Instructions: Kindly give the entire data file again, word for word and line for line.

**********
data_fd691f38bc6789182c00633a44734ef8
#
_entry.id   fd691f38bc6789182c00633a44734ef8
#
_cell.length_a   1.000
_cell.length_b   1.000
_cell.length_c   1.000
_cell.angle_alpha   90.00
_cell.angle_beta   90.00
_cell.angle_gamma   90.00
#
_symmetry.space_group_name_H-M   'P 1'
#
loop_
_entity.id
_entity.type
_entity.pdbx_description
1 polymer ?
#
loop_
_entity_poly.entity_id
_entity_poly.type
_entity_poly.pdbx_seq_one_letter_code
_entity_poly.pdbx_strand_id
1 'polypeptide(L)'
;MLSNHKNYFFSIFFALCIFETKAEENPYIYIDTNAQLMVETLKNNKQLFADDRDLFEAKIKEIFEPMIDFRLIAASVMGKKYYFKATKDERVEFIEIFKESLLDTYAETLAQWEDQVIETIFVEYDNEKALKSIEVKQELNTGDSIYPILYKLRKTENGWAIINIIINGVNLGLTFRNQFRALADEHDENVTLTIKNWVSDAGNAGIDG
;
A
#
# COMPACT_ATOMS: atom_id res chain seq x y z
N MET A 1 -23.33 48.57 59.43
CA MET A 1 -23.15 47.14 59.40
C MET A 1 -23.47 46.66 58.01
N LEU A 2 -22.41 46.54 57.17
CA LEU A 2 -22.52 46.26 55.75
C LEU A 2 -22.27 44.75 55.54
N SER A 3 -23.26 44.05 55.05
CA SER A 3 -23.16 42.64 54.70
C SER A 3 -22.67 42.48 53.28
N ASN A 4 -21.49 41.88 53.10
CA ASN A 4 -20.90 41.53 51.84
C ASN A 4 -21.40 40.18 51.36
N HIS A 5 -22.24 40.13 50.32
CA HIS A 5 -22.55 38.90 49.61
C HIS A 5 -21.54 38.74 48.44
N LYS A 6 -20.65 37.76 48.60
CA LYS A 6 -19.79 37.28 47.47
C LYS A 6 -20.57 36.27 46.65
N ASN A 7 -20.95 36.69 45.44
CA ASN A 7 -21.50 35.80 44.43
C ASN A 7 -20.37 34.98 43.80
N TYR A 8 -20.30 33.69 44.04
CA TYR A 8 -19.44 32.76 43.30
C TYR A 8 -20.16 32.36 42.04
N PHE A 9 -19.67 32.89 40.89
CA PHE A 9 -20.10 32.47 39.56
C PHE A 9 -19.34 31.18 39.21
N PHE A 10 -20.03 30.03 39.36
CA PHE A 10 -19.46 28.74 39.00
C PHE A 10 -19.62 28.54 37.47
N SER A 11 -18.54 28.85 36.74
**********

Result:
data_fd691f38bc6789182c00633a44734ef8
#
_entry.id   fd691f38bc6789182c00633a44734ef8
#
_cell.length_a   1.000
_cell.length_b   1.000
_cell.length_c   1.000
_cell.angle_alpha   90.00
_cell.angle_beta   90.00
_cell.angle_gamma   90.00
#
_symmetry.space_group_name_H-M   'P 1'
#
loop_
_entity.id
_entity.type
_entity.pdbx_description
1 polymer ?
#
loop_
_entity_poly.entity_id
_entity_poly.type
_entity_poly.pdbx_seq_one_letter_code
_entity_poly.pdbx_strand_id
1 'polypeptide(L)'
;MLSNHKNYFFSIFFALCIFETKAEENPYIYIDTNAQLMVETLKNNKQLFADDRDLFEAKIKEIFEPMIDFRLIAASVMGKKYYFKATKDERVEFIEIFKESLLDTYAETLAQWEDQVIETIFVEYDNEKALKSIEVKQELNTGDSIYPILYKLRKTENGWAIINIIINGVNLGLTFRNQFRALADEHDENVTLTIKNWVSDAGNAGIDG
;
A
#
# COMPACT_ATOMS: atom_id res chain seq x y z
N MET A 1 -23.33 48.57 59.43
CA MET A 1 -23.15 47.14 59.40
C MET A 1 -23.47 46.66 58.01
N LEU A 2 -22.41 46.54 57.17
CA LEU A 2 -22.52 46.26 55.75
C LEU A 2 -22.27 44.75 55.54
N SER A 3 -23.26 44.05 55.05
CA SER A 3 -23.16 42.64 54.70
C SER A 3 -22.67 42.48 53.28
N ASN A 4 -21.49 41.88 53.10
CA ASN A 4 -20.90 41.53 51.84
C ASN A 4 -21.40 40.18 51.36
N HIS A 5 -22.24 40.13 50.32
CA HIS A 5 -22.55 38.90 49.61
C HIS A 5 -21.54 38.74 48.44
N LYS A 6 -20.65 37.76 48.60
CA LYS A 6 -19.79 37.28 47.47
C LYS A 6 -20.57 36.27 46.65
N ASN A 7 -20.95 36.69 45.44
CA ASN A 7 -21.50 35.80 44.43
C ASN A 7 -20.37 34.98 43.80
N TYR A 8 -20.30 33.69 44.04
CA TYR A 8 -19.44 32.76 43.30
C TYR A 8 -20.16 32.36 42.04
N PHE A 9 -19.67 32.89 40.89
CA PHE A 9 -20.10 32.47 39.56
C PHE A 9 -19.34 31.18 39.21
N PHE A 10 -20.03 30.03 39.36
CA PHE A 10 -19.46 28.74 39.00
C PHE A 10 -19.62 28.54 37.47
N SER A 11 -18.54 28.85 36.74